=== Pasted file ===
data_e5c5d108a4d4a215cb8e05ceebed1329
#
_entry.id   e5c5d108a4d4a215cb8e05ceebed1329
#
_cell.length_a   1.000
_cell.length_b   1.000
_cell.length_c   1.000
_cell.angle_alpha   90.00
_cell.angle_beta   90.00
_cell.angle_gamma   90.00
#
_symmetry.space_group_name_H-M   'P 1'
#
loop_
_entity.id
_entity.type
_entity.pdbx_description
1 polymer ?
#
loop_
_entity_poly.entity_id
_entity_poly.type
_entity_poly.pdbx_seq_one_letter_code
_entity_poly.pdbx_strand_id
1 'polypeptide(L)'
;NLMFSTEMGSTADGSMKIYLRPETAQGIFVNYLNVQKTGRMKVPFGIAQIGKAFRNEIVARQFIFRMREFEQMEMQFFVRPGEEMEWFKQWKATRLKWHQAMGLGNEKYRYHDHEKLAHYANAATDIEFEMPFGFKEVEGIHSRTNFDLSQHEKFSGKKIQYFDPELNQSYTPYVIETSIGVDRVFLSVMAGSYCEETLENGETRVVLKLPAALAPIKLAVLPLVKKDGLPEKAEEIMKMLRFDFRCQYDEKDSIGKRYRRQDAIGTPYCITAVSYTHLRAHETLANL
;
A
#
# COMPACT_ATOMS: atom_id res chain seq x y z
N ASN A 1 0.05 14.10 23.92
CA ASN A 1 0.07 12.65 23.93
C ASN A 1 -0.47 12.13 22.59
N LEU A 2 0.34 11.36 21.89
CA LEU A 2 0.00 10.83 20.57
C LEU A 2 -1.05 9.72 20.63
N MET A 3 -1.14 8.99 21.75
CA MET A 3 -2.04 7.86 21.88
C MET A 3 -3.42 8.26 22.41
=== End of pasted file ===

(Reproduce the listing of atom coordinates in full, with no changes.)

data_e5c5d108a4d4a215cb8e05ceebed1329
#
_entry.id   e5c5d108a4d4a215cb8e05ceebed1329
#
_cell.length_a   1.000
_cell.length_b   1.000
_cell.length_c   1.000
_cell.angle_alpha   90.00
_cell.angle_beta   90.00
_cell.angle_gamma   90.00
#
_symmetry.space_group_name_H-M   'P 1'
#
loop_
_entity.id
_entity.type
_entity.pdbx_description
1 polymer ?
#
loop_
_entity_poly.entity_id
_entity_poly.type
_entity_poly.pdbx_seq_one_letter_code
_entity_poly.pdbx_strand_id
1 'polypeptide(L)'
;NLMFSTEMGSTADGSMKIYLRPETAQGIFVNYLNVQKTGRMKVPFGIAQIGKAFRNEIVARQFIFRMREFEQMEMQFFVRPGEEMEWFKQWKATRLKWHQAMGLGNEKYRYHDHEKLAHYANAATDIEFEMPFGFKEVEGIHSRTNFDLSQHEKFSGKKIQYFDPELNQSYTPYVIETSIGVDRVFLSVMAGSYCEETLENGETRVVLKLPAALAPIKLAVLPLVKKDGLPEKAEEIMKMLRFDFRCQYDEKDSIGKRYRRQDAIGTPYCITAVSYTHLRAHETLANL
;
A
#
# COMPACT_ATOMS: atom_id res chain seq x y z
N ASN A 1 0.05 14.10 23.92
CA ASN A 1 0.07 12.65 23.93
C ASN A 1 -0.47 12.13 22.59
N LEU A 2 0.34 11.36 21.89
CA LEU A 2 0.00 10.83 20.57
C LEU A 2 -1.05 9.72 20.63
N MET A 3 -1.14 8.99 21.75
CA MET A 3 -2.04 7.86 21.88
C MET A 3 -3.42 8.26 22.41